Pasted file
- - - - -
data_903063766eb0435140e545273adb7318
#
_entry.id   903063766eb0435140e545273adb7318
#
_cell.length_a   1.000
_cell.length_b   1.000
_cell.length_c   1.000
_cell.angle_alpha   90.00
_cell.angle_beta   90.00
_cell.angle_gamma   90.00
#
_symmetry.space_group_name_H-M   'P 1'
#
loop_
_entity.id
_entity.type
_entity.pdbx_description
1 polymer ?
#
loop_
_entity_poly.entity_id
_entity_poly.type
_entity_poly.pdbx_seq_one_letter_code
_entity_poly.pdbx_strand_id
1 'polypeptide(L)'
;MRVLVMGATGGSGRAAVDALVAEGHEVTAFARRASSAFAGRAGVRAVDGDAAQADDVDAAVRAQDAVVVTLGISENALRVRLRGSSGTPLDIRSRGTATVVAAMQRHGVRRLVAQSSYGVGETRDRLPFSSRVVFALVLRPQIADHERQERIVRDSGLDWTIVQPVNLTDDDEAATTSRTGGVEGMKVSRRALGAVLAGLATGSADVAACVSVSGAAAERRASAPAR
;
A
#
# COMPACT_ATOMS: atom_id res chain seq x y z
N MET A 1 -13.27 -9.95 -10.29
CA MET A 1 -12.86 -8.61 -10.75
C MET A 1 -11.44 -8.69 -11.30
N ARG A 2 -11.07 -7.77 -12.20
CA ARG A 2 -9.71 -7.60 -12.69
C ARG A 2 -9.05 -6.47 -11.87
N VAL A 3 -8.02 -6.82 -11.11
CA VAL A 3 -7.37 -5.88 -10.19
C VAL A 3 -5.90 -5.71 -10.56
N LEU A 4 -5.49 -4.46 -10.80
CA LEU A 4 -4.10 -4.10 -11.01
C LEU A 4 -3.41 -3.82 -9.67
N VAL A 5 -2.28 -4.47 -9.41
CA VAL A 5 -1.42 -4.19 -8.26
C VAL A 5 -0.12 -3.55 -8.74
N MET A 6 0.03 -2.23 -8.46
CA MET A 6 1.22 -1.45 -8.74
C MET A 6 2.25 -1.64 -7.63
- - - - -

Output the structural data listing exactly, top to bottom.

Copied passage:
data_903063766eb0435140e545273adb7318
#
_entry.id   903063766eb0435140e545273adb7318
#
_cell.length_a   1.000
_cell.length_b   1.000
_cell.length_c   1.000
_cell.angle_alpha   90.00
_cell.angle_beta   90.00
_cell.angle_gamma   90.00
#
_symmetry.space_group_name_H-M   'P 1'
#
loop_
_entity.id
_entity.type
_entity.pdbx_description
1 polymer ?
#
loop_
_entity_poly.entity_id
_entity_poly.type
_entity_poly.pdbx_seq_one_letter_code
_entity_poly.pdbx_strand_id
1 'polypeptide(L)'
;MRVLVMGATGGSGRAAVDALVAEGHEVTAFARRASSAFAGRAGVRAVDGDAAQADDVDAAVRAQDAVVVTLGISENALRVRLRGSSGTPLDIRSRGTATVVAAMQRHGVRRLVAQSSYGVGETRDRLPFSSRVVFALVLRPQIADHERQERIVRDSGLDWTIVQPVNLTDDDEAATTSRTGGVEGMKVSRRALGAVLAGLATGSADVAACVSVSGAAAERRASAPAR
;
A
#
# COMPACT_ATOMS: atom_id res chain seq x y z
N MET A 1 -13.27 -9.95 -10.29
CA MET A 1 -12.86 -8.61 -10.75
C MET A 1 -11.44 -8.69 -11.30
N ARG A 2 -11.07 -7.77 -12.20
CA ARG A 2 -9.71 -7.60 -12.69
C ARG A 2 -9.05 -6.47 -11.87
N VAL A 3 -8.02 -6.82 -11.11
CA VAL A 3 -7.37 -5.88 -10.19
C VAL A 3 -5.90 -5.71 -10.56
N LEU A 4 -5.49 -4.46 -10.80
CA LEU A 4 -4.10 -4.10 -11.01
C LEU A 4 -3.41 -3.82 -9.67
N VAL A 5 -2.28 -4.47 -9.41
CA VAL A 5 -1.42 -4.19 -8.26
C VAL A 5 -0.12 -3.55 -8.74
N MET A 6 0.03 -2.23 -8.46
CA MET A 6 1.22 -1.45 -8.74
C MET A 6 2.25 -1.64 -7.63